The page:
Safe as Houses

A small maple of some decorative species. It gave no comfort in the summer, but who would sit out on North Ave., traffic running by, bus stop at the corner? The little house, shingled and shuttered, was built in the year of my birth, just in time for my arrival. Country cute, we loved its sun parlor, breakfast nook, wrought iron hasps on the cellar door. Should have been in suburbia, a classy town in Connecticut, commuter distance from the city, not this city with factories hanging on for dear life in The Great Depression.

The house accommodated our happiness. Yes, we were that sort of “all alike” family; and, as the song advised, my parents begot a boy for you, a girl for me. I can not recall when I discovered we were misplaced. Perhaps when my mother began to speak of the past, particularly her life as a teacher, her delight in the respectful students who gobbled her dose of geometry and algebra, except for Al Capp who was rude. She took it personally, his mockery of careful diction and fine manners which surfaced in Li’l Abner, but mostly she was pleasantly engaged waiting those years to meet up with my father; enjoying the trips with teacher friends to New York and New Haven where a dose of culture might be enjoyed a world away from Bridgeport. I was well into adolescence when I detected an edge to her voice, a note of self-mockery. So out of date, don’t you know, the evening purse from Lord & Taylor, the Yale pennant from a fella. Oh, at the Schubert in New Haven, shows trying out before Broadway. The theater was heady stuff, The Playboy of the Western World competing with Abie’s Irish Rose for favorite. There was only one harsh stroke. She would edit pleasant spinster expeditions of yore to return again and again to O’Neill’s Desire Under the Elms, to the night she drove to New Haven with, I never knew which teacher friend, never knew because that play was a scandal, an offense to my mother who was perfectly capable, thank you, had read of incest, infanticide in the Greek Tragedies that were fair game for O’Neill.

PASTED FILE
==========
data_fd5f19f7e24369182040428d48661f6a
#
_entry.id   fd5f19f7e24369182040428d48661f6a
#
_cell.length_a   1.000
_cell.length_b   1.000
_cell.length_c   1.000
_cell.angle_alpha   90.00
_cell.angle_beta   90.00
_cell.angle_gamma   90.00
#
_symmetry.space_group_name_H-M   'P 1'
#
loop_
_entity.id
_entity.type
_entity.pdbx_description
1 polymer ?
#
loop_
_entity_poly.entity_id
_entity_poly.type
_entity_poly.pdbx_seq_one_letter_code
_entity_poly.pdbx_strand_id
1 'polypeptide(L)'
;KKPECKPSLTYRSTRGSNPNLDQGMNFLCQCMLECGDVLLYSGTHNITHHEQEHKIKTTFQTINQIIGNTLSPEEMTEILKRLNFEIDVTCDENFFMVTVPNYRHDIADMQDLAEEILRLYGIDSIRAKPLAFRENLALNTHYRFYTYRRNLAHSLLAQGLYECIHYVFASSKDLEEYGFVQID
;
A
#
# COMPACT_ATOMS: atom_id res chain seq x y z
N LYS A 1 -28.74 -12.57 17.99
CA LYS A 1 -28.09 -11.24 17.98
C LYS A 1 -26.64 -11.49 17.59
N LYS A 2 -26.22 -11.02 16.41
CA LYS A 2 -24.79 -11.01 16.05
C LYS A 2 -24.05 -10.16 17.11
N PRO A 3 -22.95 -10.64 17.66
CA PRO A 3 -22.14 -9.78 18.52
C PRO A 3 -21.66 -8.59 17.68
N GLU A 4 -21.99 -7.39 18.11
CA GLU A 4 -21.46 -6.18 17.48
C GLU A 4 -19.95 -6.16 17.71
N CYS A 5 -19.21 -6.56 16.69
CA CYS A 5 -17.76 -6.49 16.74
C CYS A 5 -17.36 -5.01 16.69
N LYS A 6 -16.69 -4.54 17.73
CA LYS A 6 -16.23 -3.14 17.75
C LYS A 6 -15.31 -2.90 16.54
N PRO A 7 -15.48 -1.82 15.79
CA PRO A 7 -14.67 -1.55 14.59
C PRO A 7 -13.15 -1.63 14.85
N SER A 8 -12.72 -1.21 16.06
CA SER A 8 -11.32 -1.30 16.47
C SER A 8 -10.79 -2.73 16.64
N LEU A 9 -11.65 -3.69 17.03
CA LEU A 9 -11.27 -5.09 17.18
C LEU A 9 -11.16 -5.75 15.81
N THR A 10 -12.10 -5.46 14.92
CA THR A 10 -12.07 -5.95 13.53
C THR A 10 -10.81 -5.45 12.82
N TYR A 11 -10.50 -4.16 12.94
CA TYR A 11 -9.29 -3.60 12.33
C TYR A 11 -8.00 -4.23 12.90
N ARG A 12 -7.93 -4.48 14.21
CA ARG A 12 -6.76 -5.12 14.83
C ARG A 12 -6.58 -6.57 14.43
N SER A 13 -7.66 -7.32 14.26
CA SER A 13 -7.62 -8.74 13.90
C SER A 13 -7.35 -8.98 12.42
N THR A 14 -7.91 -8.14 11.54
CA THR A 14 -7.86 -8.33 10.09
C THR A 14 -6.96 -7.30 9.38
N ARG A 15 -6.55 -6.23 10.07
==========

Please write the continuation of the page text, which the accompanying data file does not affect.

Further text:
I believed her continuing displeasure with the spectacle of his work and life, had something to do with his departure from her safe corner of Irish Catholic, or perhaps the flat tire on the King’s Highway coming home that night from New Haven. Not at all. Last year I saw a revival of the work that had so offended. Brian Dennehy doing his best, prancing about, old fool bedding his bride. Never out of date, don’t you know, the family feud for house and land. Shocking, well I guess to a school marm shy of her own sexuality, but I believe it was the cradle at the foot of the bed more than the begetting of the child, that empty cradle, shocking to a woman calculating the days left of her child bearing years, Miss Burns of the schoolroom who would marry in the long run, lose her first born, settle to our cottage with an ornamental maple, the world passing by.

O’Neill sets the scene of Desire Under the Elms on the brittle page of my old Modern Library Nine Plays:
     Two enormous elms are on each side of the house. They bend
     their trailing branches down over the roof. They appear to
     protect and at the same time subdue. There is a sinister maternity
     in their aspect, a crushing, jealous absorption…

In high school I submitted a script for a possible prize. It was pretentious to say the least, modeled I recall with shame, on my reading of Mourning Becomes Electra. A tragic woman in black silk stands by a glass door. I believe there was a garden beyond, certainly much sorrow to do with the Second World War. It would be years before I understood this exercise in tragedy was meant as a correction to my mother’s continuing cool toward the laureate. I did not, thank the wise judges, even place in the competition. The prize went to a family comedy, much laughter and confusion. The slap happy end of early TV installments was our just reward.